The SDLT Supplement and Changing Your Main Residence

Navigating the intricacies of Stamp Duty Land Tax (SDLT) can be daunting, especially when it comes to purchasing additional properties. In England and Northern Ireland, the SDLT supplement applies to second and subsequent residential properties with a purchase price of at least £40,000, increasing the residential rates by 3%. However, there are situations where you can replace your main residence without incurring this supplement. Let’s break it down.

Understanding Your Main Residence

Typically, identifying your main residence is straightforward. For instance, if you live in one house and own two additional properties that you rent out, your primary home is your main residence. But what if you split your time between two or more properties? In such cases, several factors come into play:

  • Where is your family based?
  • Where do your children go to school?
  • Where are you registered to vote?

Interestingly, your main residence might not be where you spend most of your time. For example, if you have a flat in the city for weekdays and a family home where your family lives full-time and you spend weekends, the family home is considered your main residence for SDLT purposes. Remember, your main residence for SDLT might differ from that for capital gains tax.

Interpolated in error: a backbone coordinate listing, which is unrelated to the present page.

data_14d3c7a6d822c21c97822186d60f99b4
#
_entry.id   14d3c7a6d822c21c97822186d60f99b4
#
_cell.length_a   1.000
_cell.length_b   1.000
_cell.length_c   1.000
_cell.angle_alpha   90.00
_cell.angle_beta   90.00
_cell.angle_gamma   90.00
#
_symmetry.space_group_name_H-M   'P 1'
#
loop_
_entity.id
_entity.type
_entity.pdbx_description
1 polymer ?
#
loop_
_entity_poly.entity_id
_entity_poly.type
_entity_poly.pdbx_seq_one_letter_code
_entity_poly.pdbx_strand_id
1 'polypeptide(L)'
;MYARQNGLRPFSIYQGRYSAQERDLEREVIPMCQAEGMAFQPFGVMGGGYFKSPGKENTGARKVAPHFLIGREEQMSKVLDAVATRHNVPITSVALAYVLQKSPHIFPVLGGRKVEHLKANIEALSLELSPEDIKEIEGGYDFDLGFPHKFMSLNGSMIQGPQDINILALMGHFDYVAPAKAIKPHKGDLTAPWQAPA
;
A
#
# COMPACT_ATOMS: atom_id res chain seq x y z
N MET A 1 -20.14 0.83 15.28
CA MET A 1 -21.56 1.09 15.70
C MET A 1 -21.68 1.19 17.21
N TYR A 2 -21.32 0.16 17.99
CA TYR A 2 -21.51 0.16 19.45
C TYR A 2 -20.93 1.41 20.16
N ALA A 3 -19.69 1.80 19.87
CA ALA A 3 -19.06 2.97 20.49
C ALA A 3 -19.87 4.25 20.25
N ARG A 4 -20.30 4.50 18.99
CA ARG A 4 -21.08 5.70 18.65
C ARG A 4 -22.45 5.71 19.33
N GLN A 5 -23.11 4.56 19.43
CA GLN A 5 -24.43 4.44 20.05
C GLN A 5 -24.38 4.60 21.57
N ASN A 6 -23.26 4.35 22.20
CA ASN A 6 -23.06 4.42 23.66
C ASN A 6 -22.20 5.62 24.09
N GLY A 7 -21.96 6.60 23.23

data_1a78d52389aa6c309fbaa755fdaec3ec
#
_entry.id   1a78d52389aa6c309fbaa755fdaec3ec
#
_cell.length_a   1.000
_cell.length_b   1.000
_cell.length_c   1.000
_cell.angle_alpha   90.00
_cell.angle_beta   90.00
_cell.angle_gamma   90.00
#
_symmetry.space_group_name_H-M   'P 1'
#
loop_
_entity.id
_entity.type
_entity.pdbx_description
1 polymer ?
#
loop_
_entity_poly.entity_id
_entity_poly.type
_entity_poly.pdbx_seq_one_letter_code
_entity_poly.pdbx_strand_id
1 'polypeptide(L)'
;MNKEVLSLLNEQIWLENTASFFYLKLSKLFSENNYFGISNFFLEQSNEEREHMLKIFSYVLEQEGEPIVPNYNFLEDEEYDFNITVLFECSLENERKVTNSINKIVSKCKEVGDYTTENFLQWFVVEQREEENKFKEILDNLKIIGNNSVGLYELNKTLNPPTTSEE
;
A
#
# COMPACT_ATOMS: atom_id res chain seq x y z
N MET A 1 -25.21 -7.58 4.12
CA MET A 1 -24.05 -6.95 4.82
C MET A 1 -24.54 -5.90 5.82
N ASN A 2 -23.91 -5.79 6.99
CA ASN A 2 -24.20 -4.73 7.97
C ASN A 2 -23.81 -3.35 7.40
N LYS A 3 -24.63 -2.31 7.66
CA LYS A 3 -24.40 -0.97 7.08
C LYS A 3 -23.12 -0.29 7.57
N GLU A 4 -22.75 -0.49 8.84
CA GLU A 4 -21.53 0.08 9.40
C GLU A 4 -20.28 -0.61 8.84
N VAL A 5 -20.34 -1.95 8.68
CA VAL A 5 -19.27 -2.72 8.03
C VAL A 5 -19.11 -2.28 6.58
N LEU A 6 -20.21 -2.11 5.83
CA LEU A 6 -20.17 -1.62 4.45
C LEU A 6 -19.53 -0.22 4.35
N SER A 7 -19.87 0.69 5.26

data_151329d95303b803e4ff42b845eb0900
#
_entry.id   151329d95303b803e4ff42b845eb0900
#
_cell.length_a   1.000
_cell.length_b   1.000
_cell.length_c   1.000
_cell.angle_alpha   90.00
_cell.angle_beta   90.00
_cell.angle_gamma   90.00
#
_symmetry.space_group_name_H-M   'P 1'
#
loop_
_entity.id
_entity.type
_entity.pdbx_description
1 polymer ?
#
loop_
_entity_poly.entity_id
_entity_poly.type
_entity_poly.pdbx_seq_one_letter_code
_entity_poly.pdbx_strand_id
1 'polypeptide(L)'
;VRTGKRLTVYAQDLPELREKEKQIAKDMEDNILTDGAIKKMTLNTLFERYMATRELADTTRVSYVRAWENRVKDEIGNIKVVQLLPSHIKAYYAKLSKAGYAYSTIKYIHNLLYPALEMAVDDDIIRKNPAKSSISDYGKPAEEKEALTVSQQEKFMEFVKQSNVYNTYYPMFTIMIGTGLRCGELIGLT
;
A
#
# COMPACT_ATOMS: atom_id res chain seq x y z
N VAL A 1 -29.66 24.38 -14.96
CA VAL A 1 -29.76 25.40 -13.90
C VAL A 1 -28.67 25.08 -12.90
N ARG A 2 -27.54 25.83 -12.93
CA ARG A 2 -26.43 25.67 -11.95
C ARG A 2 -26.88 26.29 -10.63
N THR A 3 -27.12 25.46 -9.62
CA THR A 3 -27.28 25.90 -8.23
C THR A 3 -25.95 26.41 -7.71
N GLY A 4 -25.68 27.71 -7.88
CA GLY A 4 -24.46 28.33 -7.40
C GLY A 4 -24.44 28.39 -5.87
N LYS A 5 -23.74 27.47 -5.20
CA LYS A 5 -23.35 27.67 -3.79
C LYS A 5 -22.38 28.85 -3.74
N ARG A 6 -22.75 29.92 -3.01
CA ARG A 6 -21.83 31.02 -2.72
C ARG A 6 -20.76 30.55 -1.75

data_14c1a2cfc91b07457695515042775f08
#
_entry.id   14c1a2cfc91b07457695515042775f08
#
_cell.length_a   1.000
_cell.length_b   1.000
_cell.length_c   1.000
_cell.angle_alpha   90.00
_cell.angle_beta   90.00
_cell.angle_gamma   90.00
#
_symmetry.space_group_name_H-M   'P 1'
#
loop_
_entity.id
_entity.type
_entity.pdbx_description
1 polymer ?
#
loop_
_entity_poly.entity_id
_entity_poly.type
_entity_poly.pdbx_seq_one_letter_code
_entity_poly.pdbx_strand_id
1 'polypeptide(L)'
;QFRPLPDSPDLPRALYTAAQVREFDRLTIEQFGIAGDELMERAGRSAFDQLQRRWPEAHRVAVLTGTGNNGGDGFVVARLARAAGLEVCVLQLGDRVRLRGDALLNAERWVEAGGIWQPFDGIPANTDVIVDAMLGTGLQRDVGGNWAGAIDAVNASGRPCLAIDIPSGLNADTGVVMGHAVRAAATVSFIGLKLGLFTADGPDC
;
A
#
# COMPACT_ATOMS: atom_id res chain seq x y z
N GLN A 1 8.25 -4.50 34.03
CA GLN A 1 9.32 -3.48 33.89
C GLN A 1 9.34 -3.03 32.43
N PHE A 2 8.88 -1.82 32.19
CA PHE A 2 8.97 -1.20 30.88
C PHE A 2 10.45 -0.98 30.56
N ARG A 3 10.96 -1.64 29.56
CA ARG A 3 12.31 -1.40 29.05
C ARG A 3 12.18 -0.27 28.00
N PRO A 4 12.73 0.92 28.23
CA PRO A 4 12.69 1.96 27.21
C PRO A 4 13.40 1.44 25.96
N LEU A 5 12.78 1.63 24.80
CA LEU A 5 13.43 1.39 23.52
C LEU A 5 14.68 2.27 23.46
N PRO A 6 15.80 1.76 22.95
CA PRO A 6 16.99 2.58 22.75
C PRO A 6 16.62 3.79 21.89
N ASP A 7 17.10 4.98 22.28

Exchanging Your Main Home

When you exchange your main home, the SDLT supplement might not apply. If the sale of your old home completes before or at the same time as buying your new home, you’ll be charged the normal residential rates. Easy enough, right?

But what if you buy your new home before selling the old one? In this case, you’ll initially need to pay the SDLT supplement on your new home purchase. However, don’t worry—you can reclaim this supplement once you sell your old main residence, as long as it’s within three years of purchasing the new home. There’s even room for an extension in exceptional circumstances.

Claiming the Refund

To reclaim the SDLT supplement, you need to amend your SDLT return using form SDLT 16. This form shows that the purchase of your new residence is no longer a higher-rate transaction. You must do this within 12 months of selling your previous residence or, if later, within 12 months of the filing date for the SDLT return for your new home. It’s crucial to claim this refund proactively as it won’t be given automatically.

Confused about SDLT and changing your main residence? Jon Davies Accountants can help! Contact Jon and our expert team today for personalised advice and support. Let’s make sure you’re handling your SDLT correctly and efficiently.

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